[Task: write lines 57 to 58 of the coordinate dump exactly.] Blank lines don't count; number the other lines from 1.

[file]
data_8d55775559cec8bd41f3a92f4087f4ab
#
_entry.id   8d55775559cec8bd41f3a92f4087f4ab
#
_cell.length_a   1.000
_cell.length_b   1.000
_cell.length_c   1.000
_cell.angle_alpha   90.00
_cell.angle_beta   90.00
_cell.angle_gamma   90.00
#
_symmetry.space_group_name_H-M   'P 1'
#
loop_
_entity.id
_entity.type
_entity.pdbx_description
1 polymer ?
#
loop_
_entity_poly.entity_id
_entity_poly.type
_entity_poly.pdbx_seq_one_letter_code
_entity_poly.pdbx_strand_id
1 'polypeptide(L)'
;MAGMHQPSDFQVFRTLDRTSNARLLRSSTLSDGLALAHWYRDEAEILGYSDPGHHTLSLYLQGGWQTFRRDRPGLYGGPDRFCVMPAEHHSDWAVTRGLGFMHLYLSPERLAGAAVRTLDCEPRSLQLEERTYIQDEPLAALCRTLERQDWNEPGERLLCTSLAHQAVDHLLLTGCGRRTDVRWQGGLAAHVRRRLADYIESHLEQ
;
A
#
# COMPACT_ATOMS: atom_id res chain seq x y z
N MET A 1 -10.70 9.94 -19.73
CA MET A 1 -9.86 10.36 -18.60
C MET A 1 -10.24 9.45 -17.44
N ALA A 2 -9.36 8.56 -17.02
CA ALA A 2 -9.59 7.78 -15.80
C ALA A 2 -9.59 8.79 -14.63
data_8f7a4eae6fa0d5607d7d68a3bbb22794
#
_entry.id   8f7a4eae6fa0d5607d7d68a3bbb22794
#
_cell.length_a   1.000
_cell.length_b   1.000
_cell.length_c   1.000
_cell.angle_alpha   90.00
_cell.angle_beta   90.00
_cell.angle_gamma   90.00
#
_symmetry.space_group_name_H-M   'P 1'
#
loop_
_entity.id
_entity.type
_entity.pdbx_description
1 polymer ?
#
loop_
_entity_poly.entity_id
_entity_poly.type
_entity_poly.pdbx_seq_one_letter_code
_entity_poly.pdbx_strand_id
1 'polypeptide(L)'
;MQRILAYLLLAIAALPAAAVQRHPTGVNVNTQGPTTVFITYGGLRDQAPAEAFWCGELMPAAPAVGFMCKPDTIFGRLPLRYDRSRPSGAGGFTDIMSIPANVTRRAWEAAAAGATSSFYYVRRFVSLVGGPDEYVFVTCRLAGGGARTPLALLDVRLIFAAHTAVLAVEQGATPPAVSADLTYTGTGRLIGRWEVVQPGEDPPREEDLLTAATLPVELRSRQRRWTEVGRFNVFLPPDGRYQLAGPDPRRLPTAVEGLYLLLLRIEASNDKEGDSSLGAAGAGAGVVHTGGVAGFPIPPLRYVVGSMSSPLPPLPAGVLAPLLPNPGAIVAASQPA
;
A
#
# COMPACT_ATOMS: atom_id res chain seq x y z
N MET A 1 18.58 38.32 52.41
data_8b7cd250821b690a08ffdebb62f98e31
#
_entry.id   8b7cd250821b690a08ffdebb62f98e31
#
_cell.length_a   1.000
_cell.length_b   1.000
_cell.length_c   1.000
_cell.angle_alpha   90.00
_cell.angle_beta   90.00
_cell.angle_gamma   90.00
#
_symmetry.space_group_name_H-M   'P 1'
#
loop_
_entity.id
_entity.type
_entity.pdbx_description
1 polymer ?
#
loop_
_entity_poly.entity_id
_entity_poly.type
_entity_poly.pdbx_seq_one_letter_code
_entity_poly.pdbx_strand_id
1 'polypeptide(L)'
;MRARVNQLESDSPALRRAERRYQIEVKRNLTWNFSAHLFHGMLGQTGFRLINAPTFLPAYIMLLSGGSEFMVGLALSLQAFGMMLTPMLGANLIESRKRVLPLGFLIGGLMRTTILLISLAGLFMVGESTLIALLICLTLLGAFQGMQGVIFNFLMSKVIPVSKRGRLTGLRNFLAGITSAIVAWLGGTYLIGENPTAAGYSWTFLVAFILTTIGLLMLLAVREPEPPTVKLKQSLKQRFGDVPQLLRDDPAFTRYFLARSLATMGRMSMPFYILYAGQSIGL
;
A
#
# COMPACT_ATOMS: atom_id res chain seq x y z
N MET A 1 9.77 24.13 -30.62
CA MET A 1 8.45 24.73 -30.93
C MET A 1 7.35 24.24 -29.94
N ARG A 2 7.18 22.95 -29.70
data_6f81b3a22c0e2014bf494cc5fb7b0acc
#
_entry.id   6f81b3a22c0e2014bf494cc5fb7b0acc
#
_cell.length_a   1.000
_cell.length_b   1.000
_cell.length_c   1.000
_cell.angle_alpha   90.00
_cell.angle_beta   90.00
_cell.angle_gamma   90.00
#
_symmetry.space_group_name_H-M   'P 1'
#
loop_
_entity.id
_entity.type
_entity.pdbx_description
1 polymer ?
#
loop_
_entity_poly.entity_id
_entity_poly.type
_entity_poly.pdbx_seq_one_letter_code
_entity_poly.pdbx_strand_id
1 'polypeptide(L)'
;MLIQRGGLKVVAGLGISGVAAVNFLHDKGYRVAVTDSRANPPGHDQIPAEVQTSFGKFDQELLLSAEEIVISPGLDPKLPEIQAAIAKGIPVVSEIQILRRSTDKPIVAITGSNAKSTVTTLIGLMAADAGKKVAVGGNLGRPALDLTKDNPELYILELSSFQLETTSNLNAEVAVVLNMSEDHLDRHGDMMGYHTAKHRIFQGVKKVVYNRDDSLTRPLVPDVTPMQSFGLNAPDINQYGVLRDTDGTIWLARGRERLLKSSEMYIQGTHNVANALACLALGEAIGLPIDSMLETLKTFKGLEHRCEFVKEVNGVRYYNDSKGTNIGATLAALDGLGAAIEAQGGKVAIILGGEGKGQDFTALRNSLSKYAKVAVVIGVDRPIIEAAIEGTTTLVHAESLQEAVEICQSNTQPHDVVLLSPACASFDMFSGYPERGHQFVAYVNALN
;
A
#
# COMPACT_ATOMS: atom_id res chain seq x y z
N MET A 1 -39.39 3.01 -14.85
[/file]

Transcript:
_entity_poly.entity_id
_entity_poly.type